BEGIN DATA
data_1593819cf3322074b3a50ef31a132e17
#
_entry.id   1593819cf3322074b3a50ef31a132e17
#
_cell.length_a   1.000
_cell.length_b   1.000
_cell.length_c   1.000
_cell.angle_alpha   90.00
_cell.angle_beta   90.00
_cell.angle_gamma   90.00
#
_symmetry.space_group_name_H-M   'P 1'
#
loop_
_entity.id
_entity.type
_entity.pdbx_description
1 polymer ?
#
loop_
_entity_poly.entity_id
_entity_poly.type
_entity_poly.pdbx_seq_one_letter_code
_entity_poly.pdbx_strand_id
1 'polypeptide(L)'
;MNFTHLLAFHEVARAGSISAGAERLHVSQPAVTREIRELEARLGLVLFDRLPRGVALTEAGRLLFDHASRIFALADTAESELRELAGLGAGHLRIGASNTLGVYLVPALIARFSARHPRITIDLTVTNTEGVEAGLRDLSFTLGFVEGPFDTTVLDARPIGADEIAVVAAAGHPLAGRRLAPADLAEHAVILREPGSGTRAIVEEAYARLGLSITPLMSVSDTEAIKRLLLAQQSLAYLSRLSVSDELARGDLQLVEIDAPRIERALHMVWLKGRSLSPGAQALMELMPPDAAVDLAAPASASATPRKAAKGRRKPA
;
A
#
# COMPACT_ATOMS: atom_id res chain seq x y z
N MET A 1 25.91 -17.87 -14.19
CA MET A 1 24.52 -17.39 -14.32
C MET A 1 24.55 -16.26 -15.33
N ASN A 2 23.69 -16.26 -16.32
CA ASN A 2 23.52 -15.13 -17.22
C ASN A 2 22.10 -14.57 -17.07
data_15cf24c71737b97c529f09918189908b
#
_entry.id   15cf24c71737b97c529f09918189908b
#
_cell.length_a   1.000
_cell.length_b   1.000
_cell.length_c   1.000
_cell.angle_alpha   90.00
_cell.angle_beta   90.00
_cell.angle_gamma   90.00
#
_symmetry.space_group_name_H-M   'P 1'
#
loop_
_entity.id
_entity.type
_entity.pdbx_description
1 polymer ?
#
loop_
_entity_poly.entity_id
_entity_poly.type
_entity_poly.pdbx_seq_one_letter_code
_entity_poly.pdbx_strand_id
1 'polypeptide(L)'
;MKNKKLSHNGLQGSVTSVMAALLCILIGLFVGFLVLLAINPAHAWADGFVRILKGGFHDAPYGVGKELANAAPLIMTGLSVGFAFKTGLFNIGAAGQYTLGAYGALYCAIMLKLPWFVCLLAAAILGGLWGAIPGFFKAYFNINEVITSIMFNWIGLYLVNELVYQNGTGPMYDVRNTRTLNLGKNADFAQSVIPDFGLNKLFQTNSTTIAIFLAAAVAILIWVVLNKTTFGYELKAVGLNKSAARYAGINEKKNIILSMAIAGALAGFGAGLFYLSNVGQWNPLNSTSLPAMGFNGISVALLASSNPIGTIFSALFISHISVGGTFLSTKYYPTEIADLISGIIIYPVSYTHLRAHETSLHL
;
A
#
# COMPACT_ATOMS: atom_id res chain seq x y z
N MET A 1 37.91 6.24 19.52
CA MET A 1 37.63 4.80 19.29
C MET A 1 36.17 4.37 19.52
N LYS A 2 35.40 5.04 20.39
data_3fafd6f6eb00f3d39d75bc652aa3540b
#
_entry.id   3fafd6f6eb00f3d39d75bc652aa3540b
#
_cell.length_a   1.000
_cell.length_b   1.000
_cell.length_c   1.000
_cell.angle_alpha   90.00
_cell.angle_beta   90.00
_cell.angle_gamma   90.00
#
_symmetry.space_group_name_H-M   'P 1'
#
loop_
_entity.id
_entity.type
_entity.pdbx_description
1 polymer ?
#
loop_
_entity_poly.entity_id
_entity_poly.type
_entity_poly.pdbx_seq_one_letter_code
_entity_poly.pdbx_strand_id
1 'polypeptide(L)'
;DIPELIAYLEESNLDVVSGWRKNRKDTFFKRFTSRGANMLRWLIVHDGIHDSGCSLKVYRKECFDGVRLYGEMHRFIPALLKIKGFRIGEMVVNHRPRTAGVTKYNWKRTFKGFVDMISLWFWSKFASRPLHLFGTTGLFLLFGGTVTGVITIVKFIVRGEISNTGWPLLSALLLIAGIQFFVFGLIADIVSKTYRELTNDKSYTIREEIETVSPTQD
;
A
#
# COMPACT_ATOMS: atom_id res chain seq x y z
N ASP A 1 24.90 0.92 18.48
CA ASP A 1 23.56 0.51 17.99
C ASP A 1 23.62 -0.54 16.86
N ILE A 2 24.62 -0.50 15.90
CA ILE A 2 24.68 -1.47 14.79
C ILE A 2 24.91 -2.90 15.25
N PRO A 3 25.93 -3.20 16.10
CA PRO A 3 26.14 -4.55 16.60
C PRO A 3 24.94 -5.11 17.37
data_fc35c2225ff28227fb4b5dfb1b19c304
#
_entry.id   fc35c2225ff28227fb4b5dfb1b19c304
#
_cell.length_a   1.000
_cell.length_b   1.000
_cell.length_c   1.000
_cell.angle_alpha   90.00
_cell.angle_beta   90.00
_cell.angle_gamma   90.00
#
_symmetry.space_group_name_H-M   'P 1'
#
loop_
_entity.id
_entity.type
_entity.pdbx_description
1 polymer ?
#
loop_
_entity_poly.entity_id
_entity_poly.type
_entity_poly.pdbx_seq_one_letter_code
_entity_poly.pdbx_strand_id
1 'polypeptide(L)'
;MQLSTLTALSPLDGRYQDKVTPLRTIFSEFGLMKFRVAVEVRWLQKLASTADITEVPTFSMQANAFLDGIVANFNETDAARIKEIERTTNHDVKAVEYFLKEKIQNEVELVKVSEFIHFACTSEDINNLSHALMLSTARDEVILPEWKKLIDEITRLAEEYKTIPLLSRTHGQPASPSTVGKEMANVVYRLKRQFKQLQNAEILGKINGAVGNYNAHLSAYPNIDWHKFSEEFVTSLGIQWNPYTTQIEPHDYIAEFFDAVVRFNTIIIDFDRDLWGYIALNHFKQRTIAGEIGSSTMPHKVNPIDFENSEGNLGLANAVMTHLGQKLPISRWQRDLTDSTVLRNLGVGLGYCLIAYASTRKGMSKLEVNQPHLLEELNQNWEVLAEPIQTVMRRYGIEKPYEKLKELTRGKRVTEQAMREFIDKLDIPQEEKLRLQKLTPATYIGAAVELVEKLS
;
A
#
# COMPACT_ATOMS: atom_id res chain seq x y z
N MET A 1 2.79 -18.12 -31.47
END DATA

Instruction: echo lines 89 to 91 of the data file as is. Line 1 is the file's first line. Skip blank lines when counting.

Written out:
#
loop_
_entity_poly.entity_id